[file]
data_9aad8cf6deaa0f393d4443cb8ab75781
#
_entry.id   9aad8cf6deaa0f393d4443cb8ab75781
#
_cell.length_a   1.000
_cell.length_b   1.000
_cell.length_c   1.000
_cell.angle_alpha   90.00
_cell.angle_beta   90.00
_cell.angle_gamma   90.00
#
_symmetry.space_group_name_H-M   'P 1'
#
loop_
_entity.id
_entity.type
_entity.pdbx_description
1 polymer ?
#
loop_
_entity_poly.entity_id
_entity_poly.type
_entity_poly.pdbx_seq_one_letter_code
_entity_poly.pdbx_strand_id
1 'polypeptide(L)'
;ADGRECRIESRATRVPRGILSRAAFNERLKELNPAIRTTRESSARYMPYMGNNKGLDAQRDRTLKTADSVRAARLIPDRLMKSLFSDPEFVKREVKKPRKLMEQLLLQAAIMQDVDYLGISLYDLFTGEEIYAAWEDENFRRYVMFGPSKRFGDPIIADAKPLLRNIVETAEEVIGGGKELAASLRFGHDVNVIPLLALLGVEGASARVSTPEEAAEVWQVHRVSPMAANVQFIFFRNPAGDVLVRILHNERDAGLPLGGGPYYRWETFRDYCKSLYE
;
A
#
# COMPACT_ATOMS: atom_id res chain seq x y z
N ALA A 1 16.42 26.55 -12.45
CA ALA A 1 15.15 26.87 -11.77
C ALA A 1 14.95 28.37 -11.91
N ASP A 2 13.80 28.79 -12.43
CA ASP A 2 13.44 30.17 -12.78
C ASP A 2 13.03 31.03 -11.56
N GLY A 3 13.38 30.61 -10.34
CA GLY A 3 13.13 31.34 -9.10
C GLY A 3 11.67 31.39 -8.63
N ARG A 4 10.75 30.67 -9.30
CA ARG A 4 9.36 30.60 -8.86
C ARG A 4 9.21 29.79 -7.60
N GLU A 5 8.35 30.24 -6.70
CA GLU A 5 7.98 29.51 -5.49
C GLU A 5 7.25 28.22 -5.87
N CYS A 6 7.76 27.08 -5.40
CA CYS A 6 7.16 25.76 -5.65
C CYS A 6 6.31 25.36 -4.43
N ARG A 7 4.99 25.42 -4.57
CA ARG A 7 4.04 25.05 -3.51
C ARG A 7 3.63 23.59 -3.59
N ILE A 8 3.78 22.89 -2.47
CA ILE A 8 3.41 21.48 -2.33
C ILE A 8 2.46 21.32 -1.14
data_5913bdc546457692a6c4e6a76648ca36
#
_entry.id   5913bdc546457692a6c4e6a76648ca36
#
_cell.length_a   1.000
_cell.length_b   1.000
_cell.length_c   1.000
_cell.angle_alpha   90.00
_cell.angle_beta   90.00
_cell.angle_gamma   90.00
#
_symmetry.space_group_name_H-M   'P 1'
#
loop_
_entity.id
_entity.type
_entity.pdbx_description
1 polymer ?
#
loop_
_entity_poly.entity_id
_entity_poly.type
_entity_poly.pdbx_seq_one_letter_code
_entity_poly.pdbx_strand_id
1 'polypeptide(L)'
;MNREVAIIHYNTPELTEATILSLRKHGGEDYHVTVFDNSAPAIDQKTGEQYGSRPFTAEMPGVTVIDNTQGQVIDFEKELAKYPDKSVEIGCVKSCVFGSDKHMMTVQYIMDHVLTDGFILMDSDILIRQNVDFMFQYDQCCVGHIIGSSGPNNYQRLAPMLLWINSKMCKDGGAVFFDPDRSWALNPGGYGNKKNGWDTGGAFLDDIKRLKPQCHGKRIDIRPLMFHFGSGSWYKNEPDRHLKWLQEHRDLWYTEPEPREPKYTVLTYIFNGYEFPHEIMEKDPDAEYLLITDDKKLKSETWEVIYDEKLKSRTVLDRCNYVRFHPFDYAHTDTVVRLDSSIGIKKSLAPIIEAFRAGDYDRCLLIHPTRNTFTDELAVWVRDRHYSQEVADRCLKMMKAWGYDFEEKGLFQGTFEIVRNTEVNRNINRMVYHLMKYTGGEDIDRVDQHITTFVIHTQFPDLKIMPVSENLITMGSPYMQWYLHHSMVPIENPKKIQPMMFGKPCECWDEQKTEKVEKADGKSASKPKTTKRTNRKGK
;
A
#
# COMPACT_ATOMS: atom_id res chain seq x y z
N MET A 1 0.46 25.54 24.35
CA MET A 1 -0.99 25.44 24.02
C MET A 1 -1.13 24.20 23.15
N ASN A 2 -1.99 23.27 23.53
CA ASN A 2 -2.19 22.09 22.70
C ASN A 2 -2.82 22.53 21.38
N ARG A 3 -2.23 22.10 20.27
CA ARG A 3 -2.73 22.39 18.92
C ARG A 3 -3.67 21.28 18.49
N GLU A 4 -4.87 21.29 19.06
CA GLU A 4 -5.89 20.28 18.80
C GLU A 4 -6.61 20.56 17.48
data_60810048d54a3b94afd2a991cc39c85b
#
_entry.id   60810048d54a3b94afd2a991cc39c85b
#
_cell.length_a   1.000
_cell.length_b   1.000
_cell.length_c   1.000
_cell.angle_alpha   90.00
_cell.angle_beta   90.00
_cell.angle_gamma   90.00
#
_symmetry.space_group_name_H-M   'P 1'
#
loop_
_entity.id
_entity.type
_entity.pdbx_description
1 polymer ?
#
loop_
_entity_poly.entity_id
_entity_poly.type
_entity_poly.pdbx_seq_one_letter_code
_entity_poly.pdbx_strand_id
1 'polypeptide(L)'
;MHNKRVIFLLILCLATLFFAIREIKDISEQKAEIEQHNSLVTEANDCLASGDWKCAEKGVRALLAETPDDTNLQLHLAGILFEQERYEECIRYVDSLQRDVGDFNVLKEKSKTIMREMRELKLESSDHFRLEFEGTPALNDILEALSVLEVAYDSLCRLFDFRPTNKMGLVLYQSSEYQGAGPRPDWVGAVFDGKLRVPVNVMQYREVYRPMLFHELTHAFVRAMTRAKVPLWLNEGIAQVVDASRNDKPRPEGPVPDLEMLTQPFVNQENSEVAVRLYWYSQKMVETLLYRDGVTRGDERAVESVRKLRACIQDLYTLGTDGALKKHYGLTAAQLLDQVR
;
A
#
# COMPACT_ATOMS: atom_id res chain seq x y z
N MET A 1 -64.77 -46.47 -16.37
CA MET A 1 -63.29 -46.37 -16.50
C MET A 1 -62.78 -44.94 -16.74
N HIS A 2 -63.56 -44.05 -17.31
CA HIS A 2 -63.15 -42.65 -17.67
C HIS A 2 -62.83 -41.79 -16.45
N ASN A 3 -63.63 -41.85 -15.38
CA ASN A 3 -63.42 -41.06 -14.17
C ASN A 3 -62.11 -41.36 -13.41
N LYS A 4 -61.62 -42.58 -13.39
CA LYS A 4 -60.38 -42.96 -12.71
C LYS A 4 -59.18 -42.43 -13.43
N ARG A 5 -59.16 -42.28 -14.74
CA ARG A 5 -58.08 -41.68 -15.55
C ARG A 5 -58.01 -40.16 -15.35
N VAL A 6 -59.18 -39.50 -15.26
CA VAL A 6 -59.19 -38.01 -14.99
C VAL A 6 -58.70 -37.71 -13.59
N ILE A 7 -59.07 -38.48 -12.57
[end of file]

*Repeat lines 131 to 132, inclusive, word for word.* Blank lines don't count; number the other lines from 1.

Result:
CA HIS A 2 -63.15 -42.65 -17.67
C HIS A 2 -62.83 -41.79 -16.45